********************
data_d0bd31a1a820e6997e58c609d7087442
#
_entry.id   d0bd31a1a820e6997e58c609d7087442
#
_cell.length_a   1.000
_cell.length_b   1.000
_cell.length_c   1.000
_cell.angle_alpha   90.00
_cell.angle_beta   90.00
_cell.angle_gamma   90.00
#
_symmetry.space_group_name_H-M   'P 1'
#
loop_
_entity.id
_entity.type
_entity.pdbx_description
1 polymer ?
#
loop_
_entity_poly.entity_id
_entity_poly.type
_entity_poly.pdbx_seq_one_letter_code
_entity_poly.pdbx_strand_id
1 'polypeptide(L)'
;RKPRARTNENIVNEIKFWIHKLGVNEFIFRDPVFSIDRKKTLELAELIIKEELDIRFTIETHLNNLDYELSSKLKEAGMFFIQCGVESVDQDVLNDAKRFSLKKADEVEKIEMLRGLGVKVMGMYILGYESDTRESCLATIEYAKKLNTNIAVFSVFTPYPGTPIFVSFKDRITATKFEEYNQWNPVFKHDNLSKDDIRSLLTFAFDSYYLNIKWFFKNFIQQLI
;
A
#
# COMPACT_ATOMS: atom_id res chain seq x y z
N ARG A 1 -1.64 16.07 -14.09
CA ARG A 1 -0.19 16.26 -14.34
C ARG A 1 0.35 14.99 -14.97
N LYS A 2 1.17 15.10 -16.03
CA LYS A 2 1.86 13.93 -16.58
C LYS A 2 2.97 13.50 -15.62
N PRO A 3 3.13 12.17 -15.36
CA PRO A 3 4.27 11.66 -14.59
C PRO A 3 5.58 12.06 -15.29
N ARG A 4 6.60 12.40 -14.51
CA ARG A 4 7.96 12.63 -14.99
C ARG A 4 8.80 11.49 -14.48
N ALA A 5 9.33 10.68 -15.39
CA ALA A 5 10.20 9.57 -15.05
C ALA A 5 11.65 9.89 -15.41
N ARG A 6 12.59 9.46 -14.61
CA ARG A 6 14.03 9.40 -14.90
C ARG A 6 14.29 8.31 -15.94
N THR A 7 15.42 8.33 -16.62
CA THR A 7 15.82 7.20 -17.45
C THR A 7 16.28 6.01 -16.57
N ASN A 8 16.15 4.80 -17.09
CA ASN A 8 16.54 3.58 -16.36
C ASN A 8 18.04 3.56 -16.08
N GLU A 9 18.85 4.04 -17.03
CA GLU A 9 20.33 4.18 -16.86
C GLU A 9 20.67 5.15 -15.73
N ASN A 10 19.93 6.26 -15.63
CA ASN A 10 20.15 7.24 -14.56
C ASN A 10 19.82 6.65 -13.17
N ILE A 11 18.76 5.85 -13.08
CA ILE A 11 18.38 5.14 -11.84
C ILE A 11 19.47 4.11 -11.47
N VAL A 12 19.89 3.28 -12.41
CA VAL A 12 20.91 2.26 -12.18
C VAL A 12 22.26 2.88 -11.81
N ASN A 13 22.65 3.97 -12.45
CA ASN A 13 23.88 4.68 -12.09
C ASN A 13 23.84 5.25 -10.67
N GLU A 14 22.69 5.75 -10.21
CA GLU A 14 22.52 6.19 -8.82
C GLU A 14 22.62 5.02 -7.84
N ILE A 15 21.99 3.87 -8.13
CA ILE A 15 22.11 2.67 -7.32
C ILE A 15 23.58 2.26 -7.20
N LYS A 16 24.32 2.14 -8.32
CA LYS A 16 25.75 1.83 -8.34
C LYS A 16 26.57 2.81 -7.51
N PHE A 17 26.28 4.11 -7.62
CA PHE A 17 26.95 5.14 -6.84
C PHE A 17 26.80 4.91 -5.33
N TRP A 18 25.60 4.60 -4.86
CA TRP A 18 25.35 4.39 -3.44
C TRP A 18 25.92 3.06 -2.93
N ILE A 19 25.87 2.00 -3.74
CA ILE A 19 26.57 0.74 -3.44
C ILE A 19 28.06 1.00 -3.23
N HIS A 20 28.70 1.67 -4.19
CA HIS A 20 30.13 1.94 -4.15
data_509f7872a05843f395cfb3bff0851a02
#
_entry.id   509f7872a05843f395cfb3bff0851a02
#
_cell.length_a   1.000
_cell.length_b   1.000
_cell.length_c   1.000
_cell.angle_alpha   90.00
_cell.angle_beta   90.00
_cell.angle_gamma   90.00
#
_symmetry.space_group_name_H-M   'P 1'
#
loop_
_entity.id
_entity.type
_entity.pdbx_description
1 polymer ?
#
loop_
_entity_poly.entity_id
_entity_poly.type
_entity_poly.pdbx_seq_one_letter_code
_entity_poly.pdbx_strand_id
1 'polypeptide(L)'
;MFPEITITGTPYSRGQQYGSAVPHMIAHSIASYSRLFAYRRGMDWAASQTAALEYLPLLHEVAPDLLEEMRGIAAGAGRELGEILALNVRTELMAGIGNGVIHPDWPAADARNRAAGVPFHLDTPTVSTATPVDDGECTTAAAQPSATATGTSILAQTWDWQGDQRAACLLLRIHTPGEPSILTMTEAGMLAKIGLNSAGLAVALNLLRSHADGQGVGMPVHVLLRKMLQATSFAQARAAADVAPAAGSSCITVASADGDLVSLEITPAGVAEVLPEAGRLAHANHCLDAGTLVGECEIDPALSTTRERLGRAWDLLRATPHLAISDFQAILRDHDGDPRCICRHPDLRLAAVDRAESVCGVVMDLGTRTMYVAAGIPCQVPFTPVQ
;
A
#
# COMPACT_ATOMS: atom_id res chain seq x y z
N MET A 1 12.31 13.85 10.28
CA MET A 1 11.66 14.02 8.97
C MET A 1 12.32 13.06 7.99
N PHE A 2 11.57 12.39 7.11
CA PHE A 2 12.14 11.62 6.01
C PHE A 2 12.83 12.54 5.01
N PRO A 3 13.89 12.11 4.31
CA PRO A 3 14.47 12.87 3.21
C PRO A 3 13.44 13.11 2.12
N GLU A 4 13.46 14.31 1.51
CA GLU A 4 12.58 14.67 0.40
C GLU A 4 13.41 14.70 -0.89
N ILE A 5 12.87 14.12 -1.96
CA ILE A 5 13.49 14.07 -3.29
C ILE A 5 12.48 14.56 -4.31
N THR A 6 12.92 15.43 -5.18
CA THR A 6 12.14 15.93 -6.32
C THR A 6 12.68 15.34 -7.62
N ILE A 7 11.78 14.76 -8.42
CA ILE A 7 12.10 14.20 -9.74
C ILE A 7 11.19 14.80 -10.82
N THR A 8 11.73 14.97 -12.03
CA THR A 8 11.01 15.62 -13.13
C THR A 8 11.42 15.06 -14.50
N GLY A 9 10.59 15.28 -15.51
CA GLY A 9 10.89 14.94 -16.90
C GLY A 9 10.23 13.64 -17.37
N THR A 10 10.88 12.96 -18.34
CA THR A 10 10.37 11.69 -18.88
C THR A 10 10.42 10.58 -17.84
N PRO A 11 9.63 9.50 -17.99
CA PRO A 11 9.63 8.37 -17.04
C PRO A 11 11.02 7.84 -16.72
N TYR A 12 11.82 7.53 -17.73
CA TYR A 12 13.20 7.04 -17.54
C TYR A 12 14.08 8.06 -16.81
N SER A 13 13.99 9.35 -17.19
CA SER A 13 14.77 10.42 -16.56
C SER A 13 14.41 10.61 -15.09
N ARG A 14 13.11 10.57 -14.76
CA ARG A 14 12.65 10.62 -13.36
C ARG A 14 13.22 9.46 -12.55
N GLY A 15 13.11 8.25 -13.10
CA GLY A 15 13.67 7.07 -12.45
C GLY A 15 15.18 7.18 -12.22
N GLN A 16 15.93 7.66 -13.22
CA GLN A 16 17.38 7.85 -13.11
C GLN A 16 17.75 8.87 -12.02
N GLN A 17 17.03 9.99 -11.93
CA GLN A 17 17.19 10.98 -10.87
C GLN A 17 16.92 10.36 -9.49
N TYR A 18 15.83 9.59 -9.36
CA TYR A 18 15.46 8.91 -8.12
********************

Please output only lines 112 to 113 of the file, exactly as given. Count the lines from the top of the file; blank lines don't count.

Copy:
_entity_poly.pdbx_seq_one_letter_code
_entity_poly.pdbx_strand_id